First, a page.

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B-52S AND LINEBACKER II

Posted 9/21/2012 Printable Fact Sheet
 
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Boeing B-52
With their shipping plugs replaced by fuses, these bombs are ready to load onto a B-52 at Andersen AFB, Guam, for Operation Linebacker II. (U.S. Air Force photo)
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Operation Linebacker II was a complex, multi-service operation over North Vietnam in December 1972. The B-52 missions flown during Linebacker II became the best known B-52 operations of the Southeast Asia War. The first Operation Linebacker was the aerial interdiction campaign to halt the flow of supplies during North Vietnam's Easter Offensive earlier that year. After the communists stalled peace negotiations, the U.S. Air Force gathered an enormous force of B-52s -- 99 B-52Gs and 53 B-52Ds at Guam and another 54 B-52Ds at U-Tapao. To force the communists back into serious peace negotiations, the United States launched Operation Linebacker II. Beginning on the night of Dec. 18 and ending on the 29th, waves of B-52s attacked military targets in Hanoi, Haiphong and other places in North Vietnam with precision bombing.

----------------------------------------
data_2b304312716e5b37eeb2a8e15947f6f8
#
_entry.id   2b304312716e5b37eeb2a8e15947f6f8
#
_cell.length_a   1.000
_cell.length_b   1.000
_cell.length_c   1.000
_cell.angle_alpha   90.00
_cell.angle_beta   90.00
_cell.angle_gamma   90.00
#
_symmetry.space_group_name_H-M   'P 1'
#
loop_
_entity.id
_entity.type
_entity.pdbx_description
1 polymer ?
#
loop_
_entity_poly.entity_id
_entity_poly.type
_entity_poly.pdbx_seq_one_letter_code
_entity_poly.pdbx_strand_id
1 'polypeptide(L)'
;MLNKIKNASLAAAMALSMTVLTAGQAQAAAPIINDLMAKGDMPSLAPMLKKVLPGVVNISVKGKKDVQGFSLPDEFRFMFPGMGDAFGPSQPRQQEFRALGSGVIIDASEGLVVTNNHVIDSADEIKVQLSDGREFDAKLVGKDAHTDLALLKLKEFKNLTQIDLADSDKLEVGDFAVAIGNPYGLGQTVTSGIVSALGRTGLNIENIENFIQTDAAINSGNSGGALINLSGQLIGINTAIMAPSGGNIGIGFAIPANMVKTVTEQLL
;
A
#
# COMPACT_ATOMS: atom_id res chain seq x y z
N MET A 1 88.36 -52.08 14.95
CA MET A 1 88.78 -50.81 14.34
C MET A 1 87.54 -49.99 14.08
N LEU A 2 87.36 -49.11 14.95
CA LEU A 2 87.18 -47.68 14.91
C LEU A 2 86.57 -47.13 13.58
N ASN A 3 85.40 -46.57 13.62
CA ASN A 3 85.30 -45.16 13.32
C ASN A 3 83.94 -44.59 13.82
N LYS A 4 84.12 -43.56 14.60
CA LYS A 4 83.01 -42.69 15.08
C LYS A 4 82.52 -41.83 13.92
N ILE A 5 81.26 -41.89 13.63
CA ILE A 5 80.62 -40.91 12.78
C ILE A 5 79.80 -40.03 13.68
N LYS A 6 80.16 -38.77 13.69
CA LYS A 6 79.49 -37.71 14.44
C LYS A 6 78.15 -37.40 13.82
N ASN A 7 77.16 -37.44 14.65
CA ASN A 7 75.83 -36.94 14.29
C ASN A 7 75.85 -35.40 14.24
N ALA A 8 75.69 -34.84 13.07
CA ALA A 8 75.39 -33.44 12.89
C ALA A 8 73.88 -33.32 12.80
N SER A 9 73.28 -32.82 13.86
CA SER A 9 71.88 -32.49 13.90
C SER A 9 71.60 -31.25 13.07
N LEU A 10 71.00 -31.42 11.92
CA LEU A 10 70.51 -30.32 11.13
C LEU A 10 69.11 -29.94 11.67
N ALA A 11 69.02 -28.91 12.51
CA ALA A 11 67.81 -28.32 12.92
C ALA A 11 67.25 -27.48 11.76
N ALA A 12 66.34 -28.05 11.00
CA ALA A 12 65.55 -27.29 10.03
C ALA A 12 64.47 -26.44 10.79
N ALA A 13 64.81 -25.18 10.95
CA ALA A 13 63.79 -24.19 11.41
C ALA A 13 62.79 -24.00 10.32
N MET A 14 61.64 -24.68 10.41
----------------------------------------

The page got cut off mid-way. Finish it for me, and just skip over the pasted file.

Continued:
Initial plans sent long streams of B-52s flying in groups of three through a narrow corridor into North Vietnam to avoid midair collisions at night. For protection from enemy ground defenses, the planners relied upon Wild Weasels attacking surface-to-air missiles (SAMs), F-4 Phantoms dropping radar-disrupting chaff, the B-52s' onboard radar-jamming electronics, and the bombers making a sharp turn away from the target after releasing their bombs. However, these tactics proved flawed because winds blew the chaff away, and the sharp turns pointed the B-52s' electronic jammers the wrong way. Just as importantly, the bombers flew the same routes every night and gave away the element of surprise.

Already knowing the B-52s' route, North Vietnamese fighters reported the bombers' altitude to the SAM crews, who simply launched unguided SAMs to where they predicted the bombers would be. The communists shot down eleven B-52s before operations halted for Christmas.

After complaints, including those from the 17th Air Division commander, Brig. Gen. Glenn Sullivan, reached higher headquarters, Air Force planners changed their tactics. Importantly, the B-52 aircrews regained the element of surprise by approaching their targets from different directions. Losses from SAMs dropped sharply, and only four more B-52s were lost. They paid a high price, but B-52 aircrews dropped over 15,000 tons of bombs on important military targets during Linebacker II and helped force the North Vietnamese back to the peace table.

Click here to return to the B-52 Stratofortress in Southeast Asia index.







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